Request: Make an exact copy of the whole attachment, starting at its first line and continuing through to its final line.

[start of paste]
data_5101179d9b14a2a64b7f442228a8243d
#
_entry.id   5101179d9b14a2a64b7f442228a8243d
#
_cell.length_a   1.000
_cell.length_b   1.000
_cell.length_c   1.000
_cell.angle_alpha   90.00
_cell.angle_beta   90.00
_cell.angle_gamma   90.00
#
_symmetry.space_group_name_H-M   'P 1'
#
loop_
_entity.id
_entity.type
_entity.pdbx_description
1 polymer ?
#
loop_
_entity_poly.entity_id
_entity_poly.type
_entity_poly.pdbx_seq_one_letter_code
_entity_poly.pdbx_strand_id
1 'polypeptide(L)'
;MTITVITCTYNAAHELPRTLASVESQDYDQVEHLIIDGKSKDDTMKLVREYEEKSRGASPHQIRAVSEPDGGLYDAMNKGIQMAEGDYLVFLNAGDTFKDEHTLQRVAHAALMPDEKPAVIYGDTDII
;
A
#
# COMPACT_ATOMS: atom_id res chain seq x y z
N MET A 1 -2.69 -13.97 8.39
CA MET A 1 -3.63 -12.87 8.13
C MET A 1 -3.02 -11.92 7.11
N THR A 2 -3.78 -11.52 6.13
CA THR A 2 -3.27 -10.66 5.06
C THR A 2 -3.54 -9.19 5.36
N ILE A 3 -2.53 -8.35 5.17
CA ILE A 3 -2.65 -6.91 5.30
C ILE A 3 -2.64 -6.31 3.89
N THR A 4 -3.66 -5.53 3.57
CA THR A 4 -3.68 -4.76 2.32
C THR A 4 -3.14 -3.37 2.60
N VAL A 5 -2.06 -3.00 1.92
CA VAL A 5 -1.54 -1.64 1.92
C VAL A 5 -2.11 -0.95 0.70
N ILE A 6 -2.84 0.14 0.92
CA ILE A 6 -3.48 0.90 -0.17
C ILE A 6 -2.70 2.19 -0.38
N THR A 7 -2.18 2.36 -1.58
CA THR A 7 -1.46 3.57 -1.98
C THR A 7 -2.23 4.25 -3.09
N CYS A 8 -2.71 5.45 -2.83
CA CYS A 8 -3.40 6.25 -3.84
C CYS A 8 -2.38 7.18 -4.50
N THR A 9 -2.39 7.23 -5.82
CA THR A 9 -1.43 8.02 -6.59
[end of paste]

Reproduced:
data_5101179d9b14a2a64b7f442228a8243d
#
_entry.id   5101179d9b14a2a64b7f442228a8243d
#
_cell.length_a   1.000
_cell.length_b   1.000
_cell.length_c   1.000
_cell.angle_alpha   90.00
_cell.angle_beta   90.00
_cell.angle_gamma   90.00
#
_symmetry.space_group_name_H-M   'P 1'
#
loop_
_entity.id
_entity.type
_entity.pdbx_description
1 polymer ?
#
loop_
_entity_poly.entity_id
_entity_poly.type
_entity_poly.pdbx_seq_one_letter_code
_entity_poly.pdbx_strand_id
1 'polypeptide(L)'
;MTITVITCTYNAAHELPRTLASVESQDYDQVEHLIIDGKSKDDTMKLVREYEEKSRGASPHQIRAVSEPDGGLYDAMNKGIQMAEGDYLVFLNAGDTFKDEHTLQRVAHAALMPDEKPAVIYGDTDII
;
A
#
# COMPACT_ATOMS: atom_id res chain seq x y z
N MET A 1 -2.69 -13.97 8.39
CA MET A 1 -3.63 -12.87 8.13
C MET A 1 -3.02 -11.92 7.11
N THR A 2 -3.78 -11.52 6.13
CA THR A 2 -3.27 -10.66 5.06
C THR A 2 -3.54 -9.19 5.36
N ILE A 3 -2.53 -8.35 5.17
CA ILE A 3 -2.65 -6.91 5.30
C ILE A 3 -2.64 -6.31 3.89
N THR A 4 -3.66 -5.53 3.57
CA THR A 4 -3.68 -4.76 2.32
C THR A 4 -3.14 -3.37 2.60
N VAL A 5 -2.06 -3.00 1.92
CA VAL A 5 -1.54 -1.64 1.92
C VAL A 5 -2.11 -0.95 0.70
N ILE A 6 -2.84 0.14 0.92
CA ILE A 6 -3.48 0.90 -0.17
C ILE A 6 -2.70 2.19 -0.38
N THR A 7 -2.18 2.36 -1.58
CA THR A 7 -1.46 3.57 -1.98
C THR A 7 -2.23 4.25 -3.09
N CYS A 8 -2.71 5.45 -2.83
CA CYS A 8 -3.40 6.25 -3.84
C CYS A 8 -2.38 7.18 -4.50
N THR A 9 -2.39 7.23 -5.82
CA THR A 9 -1.43 8.02 -6.59